If the webcam is attached via an xhci bus (USB 3), it will have that behaviour.
Yes, this seems to be the case according to usbdevs. This is an in-built webcam so I can't change the connectivity unfortunately. Regardless, as per my edit, no panic after the reboot: it works just right.
For hdaudio devices the microphone generating input will depend on the currently selected ADC. e.g. to use my laptop's internal mic, I have:
I am using your aiomixer to play with the sources and such. I have both a USB microphone and an inbuilt one: I see no additional source when I plug the microphone in (it's a snowball). Regardless of source chosen, I don't get any response from programs (e.g. firefox) nor from
audiorecord. I also don't see any source being muted. I can see that
mixerctl record.source updates as per
aiomixer (as expected).
There's various ways to get something approximating FDE (honestly, that term annoys me... at best it's always partial).
Ultimately, rather than FDE (the means), what matters is the goal: avoiding unauthorized 3rd parties from peeking at the data while the device is turned off (if it's on, all bets are off anyway).
As you surely know, the basic rationale is that:
Unencrypted boot opens the way to evil maid attacks (but not much else, unless more than the bootsystem is exposed on the unencrypted disk). Unencrypted swap is more worrying if the user likes suspend to disk. Additionally, it can also be used in combination with other attacks to push pages into swap to be read by the attacker later. This has also previously been exploited to overwrite swapped-out pages to get arbitrary code execution as the page is restored. The point is that simply encrypted the disk of interest is of limited use in a vacuum, as the unencrypted disks defeat it.
Finally, in practice, all of this is rather unusual concerns except in very peculiar circumstances, or by policy requirements (arguably except the unencrypted swap as untrusted peripherals could leverage this in practice).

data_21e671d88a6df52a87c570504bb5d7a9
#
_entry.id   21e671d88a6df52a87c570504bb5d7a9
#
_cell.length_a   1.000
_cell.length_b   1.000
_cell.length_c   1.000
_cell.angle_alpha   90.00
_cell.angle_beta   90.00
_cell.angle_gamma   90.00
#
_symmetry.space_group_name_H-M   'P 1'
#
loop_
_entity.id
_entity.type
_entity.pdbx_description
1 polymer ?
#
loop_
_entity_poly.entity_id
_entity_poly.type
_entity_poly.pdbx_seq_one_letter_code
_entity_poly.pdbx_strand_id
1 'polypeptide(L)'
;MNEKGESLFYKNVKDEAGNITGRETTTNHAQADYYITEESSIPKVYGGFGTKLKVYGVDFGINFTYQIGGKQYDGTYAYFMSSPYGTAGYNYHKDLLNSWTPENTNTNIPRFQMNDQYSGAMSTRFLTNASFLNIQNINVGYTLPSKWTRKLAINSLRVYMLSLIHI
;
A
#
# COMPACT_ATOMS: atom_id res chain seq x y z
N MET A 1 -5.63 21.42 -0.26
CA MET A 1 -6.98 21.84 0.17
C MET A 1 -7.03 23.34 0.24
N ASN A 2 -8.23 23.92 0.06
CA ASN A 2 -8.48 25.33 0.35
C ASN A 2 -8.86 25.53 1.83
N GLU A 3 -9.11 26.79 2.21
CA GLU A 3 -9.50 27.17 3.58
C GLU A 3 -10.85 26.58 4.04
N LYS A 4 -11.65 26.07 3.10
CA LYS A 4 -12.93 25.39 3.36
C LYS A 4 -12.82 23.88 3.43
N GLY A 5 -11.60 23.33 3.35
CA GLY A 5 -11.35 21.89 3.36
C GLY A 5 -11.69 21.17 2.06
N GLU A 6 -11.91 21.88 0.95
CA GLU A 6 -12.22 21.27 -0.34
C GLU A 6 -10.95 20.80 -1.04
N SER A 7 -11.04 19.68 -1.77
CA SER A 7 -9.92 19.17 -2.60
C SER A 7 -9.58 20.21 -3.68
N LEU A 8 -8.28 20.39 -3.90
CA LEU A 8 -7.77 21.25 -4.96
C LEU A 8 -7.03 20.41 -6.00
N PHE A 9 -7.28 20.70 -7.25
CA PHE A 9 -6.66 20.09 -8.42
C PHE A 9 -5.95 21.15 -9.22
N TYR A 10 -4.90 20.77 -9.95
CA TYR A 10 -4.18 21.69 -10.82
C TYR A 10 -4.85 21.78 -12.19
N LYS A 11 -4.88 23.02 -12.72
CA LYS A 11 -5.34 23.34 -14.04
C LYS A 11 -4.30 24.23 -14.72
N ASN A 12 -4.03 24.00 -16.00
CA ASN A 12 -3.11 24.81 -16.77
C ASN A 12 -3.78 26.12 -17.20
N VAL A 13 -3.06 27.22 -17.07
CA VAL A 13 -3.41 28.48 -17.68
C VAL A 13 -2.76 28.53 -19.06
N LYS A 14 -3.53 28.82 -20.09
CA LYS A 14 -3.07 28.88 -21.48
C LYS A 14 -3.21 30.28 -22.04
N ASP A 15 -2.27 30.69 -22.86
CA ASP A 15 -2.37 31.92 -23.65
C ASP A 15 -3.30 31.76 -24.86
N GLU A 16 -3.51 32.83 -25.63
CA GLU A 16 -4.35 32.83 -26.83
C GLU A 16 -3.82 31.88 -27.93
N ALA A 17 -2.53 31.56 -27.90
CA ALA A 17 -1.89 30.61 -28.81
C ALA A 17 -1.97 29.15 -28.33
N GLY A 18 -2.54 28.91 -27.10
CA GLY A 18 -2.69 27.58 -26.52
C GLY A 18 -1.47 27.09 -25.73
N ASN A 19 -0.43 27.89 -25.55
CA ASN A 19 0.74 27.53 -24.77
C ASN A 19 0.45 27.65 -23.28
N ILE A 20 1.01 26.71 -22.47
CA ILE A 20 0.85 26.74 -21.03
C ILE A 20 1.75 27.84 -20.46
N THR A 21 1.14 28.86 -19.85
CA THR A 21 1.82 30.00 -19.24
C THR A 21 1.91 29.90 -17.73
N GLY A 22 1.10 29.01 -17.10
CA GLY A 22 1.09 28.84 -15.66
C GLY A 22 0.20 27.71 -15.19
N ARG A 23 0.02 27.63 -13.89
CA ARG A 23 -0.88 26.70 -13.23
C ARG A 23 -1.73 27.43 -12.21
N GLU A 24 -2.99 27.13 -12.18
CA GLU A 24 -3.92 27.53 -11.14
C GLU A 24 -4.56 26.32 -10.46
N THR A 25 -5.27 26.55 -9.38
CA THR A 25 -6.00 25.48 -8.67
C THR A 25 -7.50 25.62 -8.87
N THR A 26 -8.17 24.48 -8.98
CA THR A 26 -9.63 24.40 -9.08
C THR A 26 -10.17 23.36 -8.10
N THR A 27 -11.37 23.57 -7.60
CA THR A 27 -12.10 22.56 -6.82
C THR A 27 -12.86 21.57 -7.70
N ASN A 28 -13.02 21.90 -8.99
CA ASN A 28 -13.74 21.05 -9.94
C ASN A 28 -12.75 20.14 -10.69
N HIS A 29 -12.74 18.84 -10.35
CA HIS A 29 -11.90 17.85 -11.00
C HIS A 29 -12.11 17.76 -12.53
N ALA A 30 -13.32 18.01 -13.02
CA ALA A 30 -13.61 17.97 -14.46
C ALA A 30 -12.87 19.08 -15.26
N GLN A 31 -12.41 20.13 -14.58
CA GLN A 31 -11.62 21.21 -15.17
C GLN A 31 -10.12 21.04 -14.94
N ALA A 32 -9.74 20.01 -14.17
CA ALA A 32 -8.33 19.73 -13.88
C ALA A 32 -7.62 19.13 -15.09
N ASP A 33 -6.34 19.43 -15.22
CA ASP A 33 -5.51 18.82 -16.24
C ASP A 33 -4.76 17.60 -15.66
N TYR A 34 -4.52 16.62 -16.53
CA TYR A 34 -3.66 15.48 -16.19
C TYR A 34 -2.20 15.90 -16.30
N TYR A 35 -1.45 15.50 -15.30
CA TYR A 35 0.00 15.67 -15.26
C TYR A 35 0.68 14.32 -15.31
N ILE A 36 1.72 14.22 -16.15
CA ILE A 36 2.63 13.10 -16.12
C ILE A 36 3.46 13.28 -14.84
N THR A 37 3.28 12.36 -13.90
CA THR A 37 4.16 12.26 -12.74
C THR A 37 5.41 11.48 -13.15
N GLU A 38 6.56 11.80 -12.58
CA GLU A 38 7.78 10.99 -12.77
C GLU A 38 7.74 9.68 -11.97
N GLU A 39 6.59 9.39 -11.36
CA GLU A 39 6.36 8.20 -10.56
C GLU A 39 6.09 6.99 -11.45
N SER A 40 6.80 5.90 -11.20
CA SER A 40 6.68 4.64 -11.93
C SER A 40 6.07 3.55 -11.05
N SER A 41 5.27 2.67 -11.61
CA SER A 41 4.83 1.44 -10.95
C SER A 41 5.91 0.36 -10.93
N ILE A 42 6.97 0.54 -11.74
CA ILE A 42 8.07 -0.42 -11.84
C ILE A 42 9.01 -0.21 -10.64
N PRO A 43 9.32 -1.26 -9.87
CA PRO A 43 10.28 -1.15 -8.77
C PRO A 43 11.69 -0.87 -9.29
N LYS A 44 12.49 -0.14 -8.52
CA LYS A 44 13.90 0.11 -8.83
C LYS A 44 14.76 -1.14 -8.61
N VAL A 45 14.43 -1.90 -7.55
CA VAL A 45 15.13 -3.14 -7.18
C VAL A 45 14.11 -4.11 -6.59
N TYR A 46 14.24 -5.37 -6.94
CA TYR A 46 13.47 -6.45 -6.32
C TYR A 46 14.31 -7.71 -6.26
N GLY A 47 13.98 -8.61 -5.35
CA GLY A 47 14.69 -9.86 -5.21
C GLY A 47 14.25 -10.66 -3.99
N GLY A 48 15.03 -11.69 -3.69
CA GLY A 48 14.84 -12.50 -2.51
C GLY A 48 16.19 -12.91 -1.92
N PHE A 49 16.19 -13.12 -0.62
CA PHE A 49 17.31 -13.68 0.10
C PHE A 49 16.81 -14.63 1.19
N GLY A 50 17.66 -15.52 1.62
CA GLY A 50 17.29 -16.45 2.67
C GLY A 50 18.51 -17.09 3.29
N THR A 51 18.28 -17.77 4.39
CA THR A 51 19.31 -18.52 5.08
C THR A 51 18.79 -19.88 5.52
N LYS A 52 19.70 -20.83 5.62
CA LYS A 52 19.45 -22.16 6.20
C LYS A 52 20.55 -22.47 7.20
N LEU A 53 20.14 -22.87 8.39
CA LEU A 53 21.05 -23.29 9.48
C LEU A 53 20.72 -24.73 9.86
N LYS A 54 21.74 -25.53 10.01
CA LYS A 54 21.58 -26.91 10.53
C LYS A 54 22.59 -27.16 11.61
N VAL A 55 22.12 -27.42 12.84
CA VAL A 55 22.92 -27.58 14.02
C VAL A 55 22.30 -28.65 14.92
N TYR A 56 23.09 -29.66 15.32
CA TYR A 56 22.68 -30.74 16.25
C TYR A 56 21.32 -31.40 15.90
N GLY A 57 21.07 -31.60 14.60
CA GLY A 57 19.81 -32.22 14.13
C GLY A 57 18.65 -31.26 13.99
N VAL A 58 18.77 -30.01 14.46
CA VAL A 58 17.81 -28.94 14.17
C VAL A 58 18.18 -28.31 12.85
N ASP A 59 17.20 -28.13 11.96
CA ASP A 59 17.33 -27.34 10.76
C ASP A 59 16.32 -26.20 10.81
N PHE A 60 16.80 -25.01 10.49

Perhaps veriexec is sufficient to defeat evil-maid attacks, and perhaps swap can safely live in the same encrypted device. If so, there is no difference in outcome as far as I know.
In the end, the reason I'm exploring this angle out of interest is that SED (sufficiently encrypted disk, since you don't like FDE) is very easy to setup on, say, linux (well, there are caveats to this notion of 'easy'...) and becomes "free security from volcanoes" -- the user is hardly impacted, beside having to enter a password, connect a device that contains a keyfile, or similar (the performance impact is negligible for almost all use-cases where SED is typically considered), and gains safety from a rare but possibly highly damaging event. SED is therefore usually the favored solution, but it doesn't matter what specific solution does achieve the goal of this setup.
Thus, another way to phrase the question is: what's a good setup to achieve data protection from unauthorized 3rd parties at rest?
You could also do it the oldshool way, with chroot...
Is there documentation somewhere about this?
Thank you for your response.